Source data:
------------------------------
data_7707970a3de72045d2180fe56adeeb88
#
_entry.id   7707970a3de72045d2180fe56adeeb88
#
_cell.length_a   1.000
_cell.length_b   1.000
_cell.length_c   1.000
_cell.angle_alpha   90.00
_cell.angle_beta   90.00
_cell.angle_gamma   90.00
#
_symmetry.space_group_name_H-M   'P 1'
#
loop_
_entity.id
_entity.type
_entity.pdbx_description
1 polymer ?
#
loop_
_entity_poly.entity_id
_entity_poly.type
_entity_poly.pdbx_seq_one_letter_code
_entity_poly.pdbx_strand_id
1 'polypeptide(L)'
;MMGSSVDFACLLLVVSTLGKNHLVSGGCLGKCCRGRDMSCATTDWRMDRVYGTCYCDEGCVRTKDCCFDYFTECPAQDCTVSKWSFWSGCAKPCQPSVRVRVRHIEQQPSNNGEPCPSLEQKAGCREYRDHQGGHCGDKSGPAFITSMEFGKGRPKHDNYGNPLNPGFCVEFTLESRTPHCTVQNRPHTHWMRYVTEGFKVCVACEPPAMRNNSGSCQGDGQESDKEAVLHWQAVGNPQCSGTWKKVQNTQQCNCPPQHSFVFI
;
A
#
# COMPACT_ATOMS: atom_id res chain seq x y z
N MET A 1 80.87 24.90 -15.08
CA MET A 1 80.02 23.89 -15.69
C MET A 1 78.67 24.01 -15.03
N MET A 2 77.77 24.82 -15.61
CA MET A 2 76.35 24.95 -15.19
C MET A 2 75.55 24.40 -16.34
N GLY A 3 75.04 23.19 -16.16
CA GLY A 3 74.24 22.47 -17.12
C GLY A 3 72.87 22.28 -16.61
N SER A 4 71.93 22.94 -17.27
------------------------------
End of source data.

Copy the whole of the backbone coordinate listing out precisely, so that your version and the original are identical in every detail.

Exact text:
data_7707970a3de72045d2180fe56adeeb88
#
_entry.id   7707970a3de72045d2180fe56adeeb88
#
_cell.length_a   1.000
_cell.length_b   1.000
_cell.length_c   1.000
_cell.angle_alpha   90.00
_cell.angle_beta   90.00
_cell.angle_gamma   90.00
#
_symmetry.space_group_name_H-M   'P 1'
#
loop_
_entity.id
_entity.type
_entity.pdbx_description
1 polymer ?
#
loop_
_entity_poly.entity_id
_entity_poly.type
_entity_poly.pdbx_seq_one_letter_code
_entity_poly.pdbx_strand_id
1 'polypeptide(L)'
;MMGSSVDFACLLLVVSTLGKNHLVSGGCLGKCCRGRDMSCATTDWRMDRVYGTCYCDEGCVRTKDCCFDYFTECPAQDCTVSKWSFWSGCAKPCQPSVRVRVRHIEQQPSNNGEPCPSLEQKAGCREYRDHQGGHCGDKSGPAFITSMEFGKGRPKHDNYGNPLNPGFCVEFTLESRTPHCTVQNRPHTHWMRYVTEGFKVCVACEPPAMRNNSGSCQGDGQESDKEAVLHWQAVGNPQCSGTWKKVQNTQQCNCPPQHSFVFI
;
A
#
# COMPACT_ATOMS: atom_id res chain seq x y z
N MET A 1 80.87 24.90 -15.08
CA MET A 1 80.02 23.89 -15.69
C MET A 1 78.67 24.01 -15.03
N MET A 2 77.77 24.82 -15.61
CA MET A 2 76.35 24.95 -15.19
C MET A 2 75.55 24.40 -16.34
N GLY A 3 75.04 23.19 -16.16
CA GLY A 3 74.24 22.47 -17.12
C GLY A 3 72.87 22.28 -16.61
N SER A 4 71.93 22.94 -17.27